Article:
Dalit Millionaires by Milind Khandekar
Dalit Millionaires is a collection of profiles of fifteen Dalit entrepreneurs who have braved both societal and business pressures to carve out highly profitable niches for themselves. The book is a vivid chronicle of how the battle has moved from the village well to the marketplace.There are tales describing how the multimillionaire Ashok Khade, at one time, did not have even four annas to replace the nib of a broken pen, how Kalpana Saroj, a child bride, worked her way to becoming a property magnate, and how Sanjay Kshirsagar moved on from a 120-foot tenement and now seems well on his way to becoming the emperor of a firm worth Rs 500 crore.The only common thread through these stories is the spirit that if you can imagine it, you can do it.
A Dalit History by Meena Kandasamy and Gopal Guru
After Rohith Vemula’s suicide sparked protests and outrage across the country, questions about discrimination against Dalits and other castes have once again come to the forefront. With its long history of caste-based politics, it remains a sore subject that India still cannot properly address.
Meena Kandasamy in ‘He Has Left Us Only His Words’ and Gopal Guru in ‘For Dalit History Is Not Past But Present’ write about why even education in India still functions in the shadow of caste-politics, and how India has never really escaped its past. Read on, to find out more.
Karya by Aravind Mallagati
On the third day after the death of Bangaravva, a solemn procession making its way toward the graveyard encounters a strange obstacle. A blast of wind rises up in revolt, the embers flare and the sacred ritual fire falls to the ground. The ceremony is ruined because custom demands that the ritual fire never touch the ground.
What follows is chaos and confusion. Who will bear the blame for things going awry, and how might they be set right? The division between castes and communities comes to the fore as the panchayat struggles to pronounce justice.
Fakira by Anna Bhau Sathe
Born into an untouchable community, Anna Bhau Sathe’s upbringing and experiences shaped his writings and political activism. Winner of the Maharashtra Government’s ‘best novel’ award, Fakira, among his best-known works, is one of the first prominent Dalit novels in Marathi.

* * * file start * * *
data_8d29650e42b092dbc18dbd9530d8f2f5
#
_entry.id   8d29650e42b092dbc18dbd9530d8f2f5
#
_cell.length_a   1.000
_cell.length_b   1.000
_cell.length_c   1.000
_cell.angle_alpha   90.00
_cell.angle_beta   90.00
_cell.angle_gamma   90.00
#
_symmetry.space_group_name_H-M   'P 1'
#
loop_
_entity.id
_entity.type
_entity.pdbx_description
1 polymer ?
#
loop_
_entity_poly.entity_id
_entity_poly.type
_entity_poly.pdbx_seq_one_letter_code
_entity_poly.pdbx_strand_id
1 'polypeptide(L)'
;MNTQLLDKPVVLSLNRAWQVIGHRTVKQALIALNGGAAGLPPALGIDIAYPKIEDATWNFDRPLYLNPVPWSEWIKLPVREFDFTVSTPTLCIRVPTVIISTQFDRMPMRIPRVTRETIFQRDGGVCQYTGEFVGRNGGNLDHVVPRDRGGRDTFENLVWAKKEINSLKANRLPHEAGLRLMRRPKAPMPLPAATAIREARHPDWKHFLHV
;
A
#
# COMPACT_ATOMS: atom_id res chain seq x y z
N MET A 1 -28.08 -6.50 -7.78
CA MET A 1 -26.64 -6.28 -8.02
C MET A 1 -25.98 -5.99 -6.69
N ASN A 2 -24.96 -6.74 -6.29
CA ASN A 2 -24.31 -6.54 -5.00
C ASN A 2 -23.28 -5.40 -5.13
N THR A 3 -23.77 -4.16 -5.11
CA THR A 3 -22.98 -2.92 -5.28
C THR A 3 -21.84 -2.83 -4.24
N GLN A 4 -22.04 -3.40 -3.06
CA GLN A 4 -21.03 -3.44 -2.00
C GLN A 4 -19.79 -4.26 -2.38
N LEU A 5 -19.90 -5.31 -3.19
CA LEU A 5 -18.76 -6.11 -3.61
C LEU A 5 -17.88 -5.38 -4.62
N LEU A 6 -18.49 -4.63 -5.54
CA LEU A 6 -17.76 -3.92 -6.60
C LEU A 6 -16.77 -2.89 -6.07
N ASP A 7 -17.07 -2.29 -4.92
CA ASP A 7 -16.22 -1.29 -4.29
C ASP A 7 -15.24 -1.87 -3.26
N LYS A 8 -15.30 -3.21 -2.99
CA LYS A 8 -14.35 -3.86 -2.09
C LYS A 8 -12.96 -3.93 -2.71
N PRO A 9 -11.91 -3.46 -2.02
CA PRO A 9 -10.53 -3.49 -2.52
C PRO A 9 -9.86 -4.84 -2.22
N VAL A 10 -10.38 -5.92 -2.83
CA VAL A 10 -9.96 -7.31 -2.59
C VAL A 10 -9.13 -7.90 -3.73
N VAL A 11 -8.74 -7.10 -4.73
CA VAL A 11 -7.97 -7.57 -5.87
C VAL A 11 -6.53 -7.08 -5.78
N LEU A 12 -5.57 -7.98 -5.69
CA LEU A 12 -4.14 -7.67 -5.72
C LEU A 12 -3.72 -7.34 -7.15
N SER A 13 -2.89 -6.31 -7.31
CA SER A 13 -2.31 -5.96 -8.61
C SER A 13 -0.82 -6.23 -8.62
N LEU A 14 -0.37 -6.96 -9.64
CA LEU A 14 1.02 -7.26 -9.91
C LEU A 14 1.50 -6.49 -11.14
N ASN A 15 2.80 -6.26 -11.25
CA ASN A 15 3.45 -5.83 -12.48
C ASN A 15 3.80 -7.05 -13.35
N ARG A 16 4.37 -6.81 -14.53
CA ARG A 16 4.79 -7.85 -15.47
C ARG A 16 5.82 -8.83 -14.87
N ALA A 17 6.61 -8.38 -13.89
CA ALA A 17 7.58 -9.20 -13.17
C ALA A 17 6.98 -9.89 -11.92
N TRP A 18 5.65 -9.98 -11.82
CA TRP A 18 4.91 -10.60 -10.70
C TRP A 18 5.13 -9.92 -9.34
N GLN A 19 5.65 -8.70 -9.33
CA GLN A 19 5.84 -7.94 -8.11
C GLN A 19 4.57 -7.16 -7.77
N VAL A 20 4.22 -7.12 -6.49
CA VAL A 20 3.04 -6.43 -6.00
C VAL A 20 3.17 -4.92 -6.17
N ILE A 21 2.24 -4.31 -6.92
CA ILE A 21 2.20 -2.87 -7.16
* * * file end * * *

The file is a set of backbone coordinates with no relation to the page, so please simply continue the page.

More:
The undaunted and ceaseless battle of the eponymous character, Fakira, for the collective welfare of his community forms the narrative. He revolts against the rural orthodox caste system and the British Raj to save his village from utter starvation, humiliation, and death. His efforts are dramatic and daring, and his methods in violation of the law. When attempts to capture him fail, the British authorities hold the community hostage, stating that unless Fakira surrenders, they will torture his people to death.
The Doctor and the Saint by Arundhati Roy
To best understand and address the inequality in India today, Arundhati Roy insists we must examine both the political development and influence of M.K. Gandhi and why B.R. Ambedkar’s brilliant challenge to his near-divine status was suppressed by India’s elite. In Roy’s analysis, we see that Ambedkar’s fight for justice was systematically sidelined in favor of policies that reinforced caste, resulting in the current nation of India: independent of British rule, globally powerful, and marked to this day by the caste system.
In The Doctor and the Saint, Roy exposes some uncomfortable, controversial, and even surprising truths about the political thought and career of India’s most famous and most revered figure. In doing so she makes the case for why Ambedkar’s revolutionary intellectual achievements must be resurrected, not only in India but throughout the world.
Caste Matters by Suraj Yengde
In this explosive book, Suraj Yengde, a first-generation Dalit scholar educated across continents, challenges deep-seated beliefs about caste and unpacks its many layers. He describes his gut-wrenching experiences of growing up in a Dalit basti, the multiple humiliations suffered by Dalits on a daily basis, and their incredible resilience enabled by love and humour. As he brings to light the immovable glass ceiling that exists for Dalits even in politics, bureaucracy and judiciary, Yengde provides an unflinchingly honest account of divisions within the Dalit community itself-from their internal caste divisions to the conduct of elite Dalits and their tokenized forms of modern-day untouchability-all operating under the inescapable influences of Brahminical doctrines.
Broaden your horizons and widen your perspective. Time to add these voices to your bookshelf and experience what it feels like to read and learn and become better versions of your own selves!